Mediation

813 Washington Street
Waukegan, IL 60085

Both Deborah Goldberg and Kevin Kane are court-approved mediators. We welcome mediation referrals and are also glad to act as attorney for parties who are or will be in mediation.

Mediation is a cooperative process where people try to resolve conflict with the assistance of a trained, neutral third party whose role is to assist the parties to facilitate communication, identify issues, explore options and negotiate solutions. Mediation is an alternative to the litigation process where the parties and their attorneys present evidence to a judge at a trial and have the judge decide any disputed issues.

Through mediation parties can craft their own solutions to problems rather than having to live with a solution imposed by a judge. Mediation is generally substantially less expensive than litigation and it avoids the emotional trauma involved presenting the details of the parties' personal lives and finances in a public courtroom.

The Lake County Circuit Court recently adopted a Rule requiring that in most cases the judge order the parties to work with a court appointed mediator to try to mediate disputes involving custody, visitation, or removal of a child from the state. The judge may also order mediation of economic issues in some cases.

The Mediation Process
In the mediation process, the mediator will first obtain some background information from the parties to make sure the case is appropriate for mediation. If there is a history of domestic violence or if there is a mental impairment, it may not be appropriate for the parties to sit down together in the mediation process.

The mediator will ask the parties to sign a Contract to Mediate setting out the rules for the mediation and specifying the fee for the mediator. The parties will then have one or more mediation sessions where they meet to discuss the issues. At some points in the process the mediator may "caucus" with the parties privately to discuss the process. If the parties reach an agreement, the mediator will draft a Memorandum of Agreement putting the agreement in writing. The parties then take the agreement back to their own attorneys for approval and to put it into form to be signed by the judge.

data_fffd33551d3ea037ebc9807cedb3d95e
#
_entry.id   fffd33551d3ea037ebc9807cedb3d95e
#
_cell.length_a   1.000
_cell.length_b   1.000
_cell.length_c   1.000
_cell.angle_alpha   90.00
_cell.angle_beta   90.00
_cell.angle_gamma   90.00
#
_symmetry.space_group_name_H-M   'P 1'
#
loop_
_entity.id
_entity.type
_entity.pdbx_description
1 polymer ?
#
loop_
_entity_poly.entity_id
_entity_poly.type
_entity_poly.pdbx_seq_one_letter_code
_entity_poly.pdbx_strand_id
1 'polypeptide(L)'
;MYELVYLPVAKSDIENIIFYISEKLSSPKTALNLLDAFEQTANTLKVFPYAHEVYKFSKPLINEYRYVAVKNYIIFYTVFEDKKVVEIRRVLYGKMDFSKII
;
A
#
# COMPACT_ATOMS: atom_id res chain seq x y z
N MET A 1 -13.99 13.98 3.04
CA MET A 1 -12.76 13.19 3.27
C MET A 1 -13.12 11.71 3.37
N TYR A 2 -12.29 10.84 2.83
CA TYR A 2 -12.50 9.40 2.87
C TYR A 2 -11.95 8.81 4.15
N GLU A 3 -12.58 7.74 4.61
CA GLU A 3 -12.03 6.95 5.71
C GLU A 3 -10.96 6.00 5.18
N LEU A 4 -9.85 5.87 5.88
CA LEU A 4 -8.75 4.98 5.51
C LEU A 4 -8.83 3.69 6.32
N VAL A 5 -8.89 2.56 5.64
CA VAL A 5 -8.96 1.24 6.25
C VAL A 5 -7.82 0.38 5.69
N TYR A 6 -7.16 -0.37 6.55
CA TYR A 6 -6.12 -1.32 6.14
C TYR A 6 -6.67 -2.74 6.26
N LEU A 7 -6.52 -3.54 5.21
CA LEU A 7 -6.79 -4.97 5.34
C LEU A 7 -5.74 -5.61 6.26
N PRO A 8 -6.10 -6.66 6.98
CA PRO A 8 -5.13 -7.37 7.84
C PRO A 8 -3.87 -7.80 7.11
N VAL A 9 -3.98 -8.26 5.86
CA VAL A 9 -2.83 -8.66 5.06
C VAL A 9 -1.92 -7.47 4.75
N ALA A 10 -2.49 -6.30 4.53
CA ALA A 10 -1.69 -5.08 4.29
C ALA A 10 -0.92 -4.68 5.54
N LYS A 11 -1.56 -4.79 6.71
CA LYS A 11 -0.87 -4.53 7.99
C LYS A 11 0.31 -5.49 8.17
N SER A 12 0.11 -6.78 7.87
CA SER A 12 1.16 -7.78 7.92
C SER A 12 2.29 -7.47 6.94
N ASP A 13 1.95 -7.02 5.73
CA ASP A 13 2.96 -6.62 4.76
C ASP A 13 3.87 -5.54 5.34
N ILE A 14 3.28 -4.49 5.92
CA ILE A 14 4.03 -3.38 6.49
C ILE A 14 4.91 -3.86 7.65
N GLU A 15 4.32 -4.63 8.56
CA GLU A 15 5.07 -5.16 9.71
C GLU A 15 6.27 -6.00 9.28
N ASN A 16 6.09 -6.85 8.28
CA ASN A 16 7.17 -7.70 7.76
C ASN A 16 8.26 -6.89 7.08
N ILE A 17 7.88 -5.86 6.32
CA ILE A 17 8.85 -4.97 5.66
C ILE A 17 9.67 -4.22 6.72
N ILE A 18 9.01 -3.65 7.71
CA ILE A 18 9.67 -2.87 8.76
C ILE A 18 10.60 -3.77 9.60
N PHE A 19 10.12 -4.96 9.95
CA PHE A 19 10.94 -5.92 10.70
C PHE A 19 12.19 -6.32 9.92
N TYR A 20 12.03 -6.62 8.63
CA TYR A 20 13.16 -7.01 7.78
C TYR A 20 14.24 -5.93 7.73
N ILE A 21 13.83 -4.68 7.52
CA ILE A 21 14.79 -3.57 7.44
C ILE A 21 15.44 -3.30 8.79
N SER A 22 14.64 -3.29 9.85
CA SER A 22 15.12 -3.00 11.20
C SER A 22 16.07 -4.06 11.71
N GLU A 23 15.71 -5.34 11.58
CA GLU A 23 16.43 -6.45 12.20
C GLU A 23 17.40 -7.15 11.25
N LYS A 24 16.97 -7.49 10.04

The following are some important points about the mediation process:
  • The mediator does not advocate for either party or decide disputes. The mediator's role is to help the parties agree on their own solution.
  • If the parties cannot reach an agreement through mediation, they have the right to go through the litigation process and have a judge decide disputed issues.
  • The parties are encouraged to consult with their own attorneys during the mediation process. Their attorney can advise the party about the law and what a judge may decide if the case goes to trial. For mediation to succeed it is important that all information about the case be disclosed to both parties and that both parties be fully informed of their rights. In some cases it may be appropriate for the mediator to consult with the attorneys during the course of mediation.
  • At the conclusion of the mediation, the mediator will submit a report to the court about whether the mediation was successful and whether there are remaining issues. The report will not make recommendations about disputed issues or include confidential information.
  • The mediator's fee is divided equally unless the judge orders otherwise. The fee is to be paid at the time of each session and there is an advance deposit covering up to two hours time.